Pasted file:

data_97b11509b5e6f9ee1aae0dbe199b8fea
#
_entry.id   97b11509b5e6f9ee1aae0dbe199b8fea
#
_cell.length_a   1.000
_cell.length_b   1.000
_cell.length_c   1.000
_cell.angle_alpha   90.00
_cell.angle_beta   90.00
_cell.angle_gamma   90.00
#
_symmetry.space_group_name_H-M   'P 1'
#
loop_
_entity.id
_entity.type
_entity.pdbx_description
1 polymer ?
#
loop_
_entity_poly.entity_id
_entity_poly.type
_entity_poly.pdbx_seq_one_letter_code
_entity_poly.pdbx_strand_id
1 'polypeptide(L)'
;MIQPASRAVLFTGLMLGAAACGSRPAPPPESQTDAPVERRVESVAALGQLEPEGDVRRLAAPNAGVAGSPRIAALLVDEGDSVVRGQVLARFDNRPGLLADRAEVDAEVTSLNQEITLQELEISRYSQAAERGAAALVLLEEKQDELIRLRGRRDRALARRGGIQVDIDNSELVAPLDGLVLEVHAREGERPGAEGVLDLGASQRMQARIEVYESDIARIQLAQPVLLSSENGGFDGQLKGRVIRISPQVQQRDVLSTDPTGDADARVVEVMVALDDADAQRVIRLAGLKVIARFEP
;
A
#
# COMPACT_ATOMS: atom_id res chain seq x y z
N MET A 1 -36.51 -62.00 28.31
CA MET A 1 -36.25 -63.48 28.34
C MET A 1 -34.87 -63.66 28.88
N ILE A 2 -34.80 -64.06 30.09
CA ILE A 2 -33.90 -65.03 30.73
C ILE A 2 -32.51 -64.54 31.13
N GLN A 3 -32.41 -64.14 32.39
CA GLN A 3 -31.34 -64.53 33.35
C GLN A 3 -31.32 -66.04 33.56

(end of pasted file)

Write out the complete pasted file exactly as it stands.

data_97b11509b5e6f9ee1aae0dbe199b8fea
#
_entry.id   97b11509b5e6f9ee1aae0dbe199b8fea
#
_cell.length_a   1.000
_cell.length_b   1.000
_cell.length_c   1.000
_cell.angle_alpha   90.00
_cell.angle_beta   90.00
_cell.angle_gamma   90.00
#
_symmetry.space_group_name_H-M   'P 1'
#
loop_
_entity.id
_entity.type
_entity.pdbx_description
1 polymer ?
#
loop_
_entity_poly.entity_id
_entity_poly.type
_entity_poly.pdbx_seq_one_letter_code
_entity_poly.pdbx_strand_id
1 'polypeptide(L)'
;MIQPASRAVLFTGLMLGAAACGSRPAPPPESQTDAPVERRVESVAALGQLEPEGDVRRLAAPNAGVAGSPRIAALLVDEGDSVVRGQVLARFDNRPGLLADRAEVDAEVTSLNQEITLQELEISRYSQAAERGAAALVLLEEKQDELIRLRGRRDRALARRGGIQVDIDNSELVAPLDGLVLEVHAREGERPGAEGVLDLGASQRMQARIEVYESDIARIQLAQPVLLSSENGGFDGQLKGRVIRISPQVQQRDVLSTDPTGDADARVVEVMVALDDADAQRVIRLAGLKVIARFEP
;
A
#
# COMPACT_ATOMS: atom_id res chain seq x y z
N MET A 1 -36.51 -62.00 28.31
CA MET A 1 -36.25 -63.48 28.34
C MET A 1 -34.87 -63.66 28.88
N ILE A 2 -34.80 -64.06 30.09
CA ILE A 2 -33.90 -65.03 30.73
C ILE A 2 -32.51 -64.54 31.13
N GLN A 3 -32.41 -64.14 32.39
CA GLN A 3 -31.34 -64.53 33.35
C GLN A 3 -31.32 -66.04 33.56